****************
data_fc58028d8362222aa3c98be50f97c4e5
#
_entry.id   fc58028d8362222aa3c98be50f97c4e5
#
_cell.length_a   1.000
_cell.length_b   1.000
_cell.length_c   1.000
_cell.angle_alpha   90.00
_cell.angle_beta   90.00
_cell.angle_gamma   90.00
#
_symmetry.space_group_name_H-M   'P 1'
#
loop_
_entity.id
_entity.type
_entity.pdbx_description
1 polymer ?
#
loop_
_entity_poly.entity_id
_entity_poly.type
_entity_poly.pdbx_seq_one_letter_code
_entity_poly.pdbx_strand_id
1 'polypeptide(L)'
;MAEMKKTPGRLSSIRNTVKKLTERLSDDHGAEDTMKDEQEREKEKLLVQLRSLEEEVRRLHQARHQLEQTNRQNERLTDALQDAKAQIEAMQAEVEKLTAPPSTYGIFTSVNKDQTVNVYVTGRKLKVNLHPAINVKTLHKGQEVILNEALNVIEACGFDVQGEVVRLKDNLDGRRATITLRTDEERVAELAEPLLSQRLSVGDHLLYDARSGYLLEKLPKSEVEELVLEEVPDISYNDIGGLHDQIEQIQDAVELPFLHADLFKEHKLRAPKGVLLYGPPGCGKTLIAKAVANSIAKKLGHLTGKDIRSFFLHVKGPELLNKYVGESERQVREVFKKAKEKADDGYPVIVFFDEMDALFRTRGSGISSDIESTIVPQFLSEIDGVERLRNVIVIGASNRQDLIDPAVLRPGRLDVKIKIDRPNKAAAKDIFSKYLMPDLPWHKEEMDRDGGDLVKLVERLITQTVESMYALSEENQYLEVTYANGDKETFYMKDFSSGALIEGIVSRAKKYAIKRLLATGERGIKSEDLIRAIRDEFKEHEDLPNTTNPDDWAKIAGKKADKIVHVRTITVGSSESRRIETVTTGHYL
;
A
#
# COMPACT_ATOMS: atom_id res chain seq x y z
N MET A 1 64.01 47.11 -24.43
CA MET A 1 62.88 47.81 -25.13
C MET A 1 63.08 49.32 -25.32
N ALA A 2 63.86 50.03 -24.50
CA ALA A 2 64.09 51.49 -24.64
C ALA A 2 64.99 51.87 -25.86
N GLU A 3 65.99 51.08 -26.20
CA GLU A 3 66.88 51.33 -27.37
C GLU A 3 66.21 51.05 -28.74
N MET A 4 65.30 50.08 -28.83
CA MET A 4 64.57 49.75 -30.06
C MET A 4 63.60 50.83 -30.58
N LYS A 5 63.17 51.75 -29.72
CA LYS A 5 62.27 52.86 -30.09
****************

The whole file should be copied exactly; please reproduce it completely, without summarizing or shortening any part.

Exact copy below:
data_fc58028d8362222aa3c98be50f97c4e5
#
_entry.id   fc58028d8362222aa3c98be50f97c4e5
#
_cell.length_a   1.000
_cell.length_b   1.000
_cell.length_c   1.000
_cell.angle_alpha   90.00
_cell.angle_beta   90.00
_cell.angle_gamma   90.00
#
_symmetry.space_group_name_H-M   'P 1'
#
loop_
_entity.id
_entity.type
_entity.pdbx_description
1 polymer ?
#
loop_
_entity_poly.entity_id
_entity_poly.type
_entity_poly.pdbx_seq_one_letter_code
_entity_poly.pdbx_strand_id
1 'polypeptide(L)'
;MAEMKKTPGRLSSIRNTVKKLTERLSDDHGAEDTMKDEQEREKEKLLVQLRSLEEEVRRLHQARHQLEQTNRQNERLTDALQDAKAQIEAMQAEVEKLTAPPSTYGIFTSVNKDQTVNVYVTGRKLKVNLHPAINVKTLHKGQEVILNEALNVIEACGFDVQGEVVRLKDNLDGRRATITLRTDEERVAELAEPLLSQRLSVGDHLLYDARSGYLLEKLPKSEVEELVLEEVPDISYNDIGGLHDQIEQIQDAVELPFLHADLFKEHKLRAPKGVLLYGPPGCGKTLIAKAVANSIAKKLGHLTGKDIRSFFLHVKGPELLNKYVGESERQVREVFKKAKEKADDGYPVIVFFDEMDALFRTRGSGISSDIESTIVPQFLSEIDGVERLRNVIVIGASNRQDLIDPAVLRPGRLDVKIKIDRPNKAAAKDIFSKYLMPDLPWHKEEMDRDGGDLVKLVERLITQTVESMYALSEENQYLEVTYANGDKETFYMKDFSSGALIEGIVSRAKKYAIKRLLATGERGIKSEDLIRAIRDEFKEHEDLPNTTNPDDWAKIAGKKADKIVHVRTITVGSSESRRIETVTTGHYL
;
A
#
# COMPACT_ATOMS: atom_id res chain seq x y z
N MET A 1 64.01 47.11 -24.43
CA MET A 1 62.88 47.81 -25.13
C MET A 1 63.08 49.32 -25.32
N ALA A 2 63.86 50.03 -24.50
CA ALA A 2 64.09 51.49 -24.64
C ALA A 2 64.99 51.87 -25.86
N GLU A 3 65.99 51.08 -26.20
CA GLU A 3 66.88 51.33 -27.37
C GLU A 3 66.21 51.05 -28.74
N MET A 4 65.30 50.08 -28.83
CA MET A 4 64.57 49.75 -30.06
C MET A 4 63.60 50.83 -30.58
N LYS A 5 63.17 51.75 -29.72
CA LYS A 5 62.27 52.86 -30.09